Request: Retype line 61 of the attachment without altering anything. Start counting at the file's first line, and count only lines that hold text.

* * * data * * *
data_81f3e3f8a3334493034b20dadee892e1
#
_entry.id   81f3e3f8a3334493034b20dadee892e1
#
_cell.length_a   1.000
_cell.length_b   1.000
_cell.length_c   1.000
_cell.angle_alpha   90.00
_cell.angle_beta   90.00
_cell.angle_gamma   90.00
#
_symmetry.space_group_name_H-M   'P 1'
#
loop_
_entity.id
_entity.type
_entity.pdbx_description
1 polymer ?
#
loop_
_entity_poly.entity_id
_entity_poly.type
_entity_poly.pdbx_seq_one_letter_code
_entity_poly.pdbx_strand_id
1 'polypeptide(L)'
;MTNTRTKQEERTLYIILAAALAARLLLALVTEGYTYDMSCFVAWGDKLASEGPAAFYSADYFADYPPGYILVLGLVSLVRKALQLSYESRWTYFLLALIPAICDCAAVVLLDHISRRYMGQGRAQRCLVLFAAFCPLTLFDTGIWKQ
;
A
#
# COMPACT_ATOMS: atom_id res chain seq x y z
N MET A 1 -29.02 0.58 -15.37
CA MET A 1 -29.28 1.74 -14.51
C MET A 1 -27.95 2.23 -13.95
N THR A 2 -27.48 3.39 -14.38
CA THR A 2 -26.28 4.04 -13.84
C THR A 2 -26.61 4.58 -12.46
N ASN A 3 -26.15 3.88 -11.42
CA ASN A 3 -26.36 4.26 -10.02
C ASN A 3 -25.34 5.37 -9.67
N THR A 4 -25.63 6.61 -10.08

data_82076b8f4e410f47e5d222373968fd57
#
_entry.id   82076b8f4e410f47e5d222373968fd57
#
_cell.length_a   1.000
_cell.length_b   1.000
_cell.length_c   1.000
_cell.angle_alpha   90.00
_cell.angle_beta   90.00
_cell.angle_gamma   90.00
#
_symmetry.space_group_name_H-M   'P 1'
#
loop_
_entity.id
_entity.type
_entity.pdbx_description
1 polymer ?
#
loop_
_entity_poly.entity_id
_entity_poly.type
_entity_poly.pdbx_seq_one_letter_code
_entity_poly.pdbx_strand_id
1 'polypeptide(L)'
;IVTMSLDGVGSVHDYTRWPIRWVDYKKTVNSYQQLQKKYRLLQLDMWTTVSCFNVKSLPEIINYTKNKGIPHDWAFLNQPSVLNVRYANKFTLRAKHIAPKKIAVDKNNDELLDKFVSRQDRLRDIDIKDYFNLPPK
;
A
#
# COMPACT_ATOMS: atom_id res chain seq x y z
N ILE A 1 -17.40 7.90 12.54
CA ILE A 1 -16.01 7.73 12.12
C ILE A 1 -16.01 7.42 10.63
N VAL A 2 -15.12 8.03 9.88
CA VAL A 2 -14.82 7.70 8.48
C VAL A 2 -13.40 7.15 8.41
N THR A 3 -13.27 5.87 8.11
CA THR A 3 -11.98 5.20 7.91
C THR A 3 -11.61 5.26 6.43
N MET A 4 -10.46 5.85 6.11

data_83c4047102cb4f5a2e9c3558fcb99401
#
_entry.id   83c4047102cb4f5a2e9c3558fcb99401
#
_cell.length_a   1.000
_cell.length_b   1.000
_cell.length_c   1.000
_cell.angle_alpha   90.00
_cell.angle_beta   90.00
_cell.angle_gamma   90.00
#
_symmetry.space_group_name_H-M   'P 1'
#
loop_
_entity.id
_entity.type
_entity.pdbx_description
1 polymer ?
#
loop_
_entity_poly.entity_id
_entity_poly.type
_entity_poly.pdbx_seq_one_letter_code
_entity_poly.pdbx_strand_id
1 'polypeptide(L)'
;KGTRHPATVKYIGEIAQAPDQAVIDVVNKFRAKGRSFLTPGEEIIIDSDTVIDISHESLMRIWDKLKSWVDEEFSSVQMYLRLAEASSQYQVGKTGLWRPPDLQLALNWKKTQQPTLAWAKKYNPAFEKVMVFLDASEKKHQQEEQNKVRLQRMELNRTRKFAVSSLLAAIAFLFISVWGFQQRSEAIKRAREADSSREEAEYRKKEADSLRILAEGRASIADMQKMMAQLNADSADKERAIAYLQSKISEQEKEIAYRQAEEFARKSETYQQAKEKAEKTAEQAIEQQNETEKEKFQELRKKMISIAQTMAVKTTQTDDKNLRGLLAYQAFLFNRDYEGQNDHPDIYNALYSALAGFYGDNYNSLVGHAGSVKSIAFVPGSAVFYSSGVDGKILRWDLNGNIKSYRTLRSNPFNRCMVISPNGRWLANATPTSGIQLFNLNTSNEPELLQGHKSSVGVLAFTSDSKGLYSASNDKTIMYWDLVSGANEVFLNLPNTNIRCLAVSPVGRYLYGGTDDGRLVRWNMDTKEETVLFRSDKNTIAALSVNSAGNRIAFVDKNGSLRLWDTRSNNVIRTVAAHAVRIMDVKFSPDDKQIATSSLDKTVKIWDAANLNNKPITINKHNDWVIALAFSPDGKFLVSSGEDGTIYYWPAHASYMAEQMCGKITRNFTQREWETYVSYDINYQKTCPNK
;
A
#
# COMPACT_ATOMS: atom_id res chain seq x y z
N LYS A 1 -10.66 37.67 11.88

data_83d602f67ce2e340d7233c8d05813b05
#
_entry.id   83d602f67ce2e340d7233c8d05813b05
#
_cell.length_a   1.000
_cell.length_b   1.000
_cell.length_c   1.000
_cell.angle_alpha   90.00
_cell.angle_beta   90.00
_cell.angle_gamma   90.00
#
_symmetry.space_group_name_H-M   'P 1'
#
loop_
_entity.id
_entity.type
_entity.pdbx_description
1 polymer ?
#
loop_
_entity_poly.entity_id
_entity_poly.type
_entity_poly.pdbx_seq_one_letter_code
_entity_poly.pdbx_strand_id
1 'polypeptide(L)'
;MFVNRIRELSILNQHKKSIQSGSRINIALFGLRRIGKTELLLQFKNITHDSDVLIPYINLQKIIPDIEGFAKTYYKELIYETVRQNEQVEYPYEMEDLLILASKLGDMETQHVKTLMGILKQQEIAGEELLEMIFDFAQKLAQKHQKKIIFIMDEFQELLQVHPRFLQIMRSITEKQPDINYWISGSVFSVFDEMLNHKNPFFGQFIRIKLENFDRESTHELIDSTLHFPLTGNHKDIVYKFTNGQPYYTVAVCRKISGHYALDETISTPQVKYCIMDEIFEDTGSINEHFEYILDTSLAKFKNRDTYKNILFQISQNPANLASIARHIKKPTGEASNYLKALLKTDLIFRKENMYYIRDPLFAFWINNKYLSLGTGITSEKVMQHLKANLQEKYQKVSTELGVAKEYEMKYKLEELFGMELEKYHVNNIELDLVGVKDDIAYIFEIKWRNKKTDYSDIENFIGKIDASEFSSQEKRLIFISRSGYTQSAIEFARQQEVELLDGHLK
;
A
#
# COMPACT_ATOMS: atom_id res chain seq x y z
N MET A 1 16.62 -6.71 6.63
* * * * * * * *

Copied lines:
_entity_poly.entity_id